Directors: Veronika Franz, Severin Fiala
Franz and Fiala share a wonderful eye for composition and spooky imagery, as well as a strong head on their joined shoulders for casting. Riley Keough, their lead, along with co-stars Jaeden Martell and Lia McHugh, perform nicely under the genre’s conditions, sustaining their sense of discomfit in The Lodge’s meticulously curated visual design. This is the kind of horror movie that looks so physically, tangibly real that you might feel like reaching through the screen and brushing your fingers on the fireplace mantle, or lying down in the snow to make angels. Lacking the sturdy architecture of equally meticulous storytelling, details like these give The Lodge structure. If nothing else, they make it easier to overlook weird script-level choices. Ultimately, The Lodge flirts with too many conceits before deciding on the least interesting of the bunch, which makes any build-up feel like wasted effort. —Andy Crump
Director: Franck Khalfoun
P2 is one of those concepts that could absolutely function in exactly the same way if set at any time of year, but simply had “Christmas” bolted on somewhere along the way as a little extra audience incentive. It’s fine, though—this isn’t the kind of flick that bears overanalysis. More or less a stalk-the-girl cat and mouse game from the start, P2 stars Rachel Nichols as a career-minded woman who works late in her office on Christmas Eve, only to find herself trapped in the building’s parking garage overnight, which just so happens to be manned by a security guard who has become obsessed with her. Directed by Franck Khalfoun, who brought us the 2012 remake of Maniac starring Elijah Wood, P2 aspires to none of the same artiness or provocation—it’s merely a potboiler “woman fights for survival” film, albeit a fairly slick one. Wes Bentley, thankfully, is always happy to give his all to the portrayal of a psychologically disturbed scumbag calculated to make the audience’s skin crawl. —Jim Vorel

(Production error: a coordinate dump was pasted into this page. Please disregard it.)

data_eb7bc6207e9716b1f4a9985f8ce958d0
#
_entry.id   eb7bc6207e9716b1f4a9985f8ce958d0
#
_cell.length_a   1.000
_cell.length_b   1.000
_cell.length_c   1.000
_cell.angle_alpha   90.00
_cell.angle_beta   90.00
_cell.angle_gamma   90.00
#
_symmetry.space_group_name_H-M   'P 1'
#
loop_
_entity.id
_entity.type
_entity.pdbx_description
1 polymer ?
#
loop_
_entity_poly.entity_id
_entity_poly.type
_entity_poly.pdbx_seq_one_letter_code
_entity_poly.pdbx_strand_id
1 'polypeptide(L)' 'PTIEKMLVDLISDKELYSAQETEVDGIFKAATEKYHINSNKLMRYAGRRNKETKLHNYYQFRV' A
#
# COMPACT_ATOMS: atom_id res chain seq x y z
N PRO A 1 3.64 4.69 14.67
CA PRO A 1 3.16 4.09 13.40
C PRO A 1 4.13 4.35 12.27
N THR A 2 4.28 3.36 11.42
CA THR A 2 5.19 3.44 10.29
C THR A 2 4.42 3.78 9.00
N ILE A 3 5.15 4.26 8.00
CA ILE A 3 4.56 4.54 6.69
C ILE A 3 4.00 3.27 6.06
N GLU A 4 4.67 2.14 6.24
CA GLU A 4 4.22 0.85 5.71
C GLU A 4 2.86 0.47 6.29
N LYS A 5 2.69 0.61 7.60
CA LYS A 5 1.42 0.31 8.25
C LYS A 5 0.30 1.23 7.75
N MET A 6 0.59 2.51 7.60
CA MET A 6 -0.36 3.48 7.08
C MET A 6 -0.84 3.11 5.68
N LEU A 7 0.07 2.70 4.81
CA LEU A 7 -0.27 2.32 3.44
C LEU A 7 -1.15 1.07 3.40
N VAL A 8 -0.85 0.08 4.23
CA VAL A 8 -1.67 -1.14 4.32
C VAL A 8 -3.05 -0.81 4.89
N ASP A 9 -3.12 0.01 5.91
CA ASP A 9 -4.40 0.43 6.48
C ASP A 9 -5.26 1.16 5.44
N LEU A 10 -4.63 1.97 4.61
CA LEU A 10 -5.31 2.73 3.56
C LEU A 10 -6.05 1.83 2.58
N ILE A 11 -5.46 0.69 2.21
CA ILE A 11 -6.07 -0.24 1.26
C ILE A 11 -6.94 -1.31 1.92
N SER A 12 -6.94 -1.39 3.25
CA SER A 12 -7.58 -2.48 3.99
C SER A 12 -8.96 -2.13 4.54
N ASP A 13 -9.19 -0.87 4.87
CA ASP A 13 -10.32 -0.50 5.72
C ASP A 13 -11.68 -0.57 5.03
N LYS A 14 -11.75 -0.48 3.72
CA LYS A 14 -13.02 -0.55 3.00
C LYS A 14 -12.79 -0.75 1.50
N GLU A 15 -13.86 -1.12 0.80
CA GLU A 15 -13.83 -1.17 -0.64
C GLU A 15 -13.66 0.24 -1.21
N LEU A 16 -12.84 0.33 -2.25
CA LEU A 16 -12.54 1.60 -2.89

Director: Charles E. Sellier Jr.
It’s funny to think what a commotion this film managed to make in 1984, despite the fact that its content was really in no way different than standard slasher fare of the time—a textbook example of a hysteria or moral panic being thrown up around a film by people who were unaware that the same “unwholesome” material had been depicted numerous times before. In particular, detractors were enraged by the fact that Silent Night, Deadly Night was besmirching the hallowed figure of Santa Claus by making a slasher killer in his image, but the same depiction of a killer Santa had already been in several films beforehand, including 1972’s Tales From the Crypt and both 1980’s Christmas Evil and the same year’s To All a Goodnight without inspiring similar headlines, picketing and boycotts. This time, however, the fervor around the film’s release resulted in TriStar pulling all ads for the movie only six days after its initial release, ultimately resulting in a lackluster box office, and an impact that was more cultural than literal.
This was all ultimately that much sillier for the fact that, in all reality, Silent Night, Deadly Night is a fairly harmless entry in the golden age slasher canon. It makes a semi-serious attempt at a psychologically driven backstory for killer Billy, who witnessed his parents’ murder by a man dressed as Santa Claus, but then quickly (and thankfully, really) transitions into a spate of classic slasher killings—none better than the kid who gets beheaded by an axe-wielding Santa while sledding. Today, the famously abysmal sequel is likely the better-known film of the two, but the original is easily the stronger (if not necessarily more memorable) film. Certainly, it proved influential upon the many, many killer Santa movies that would follow. —Jim Vorel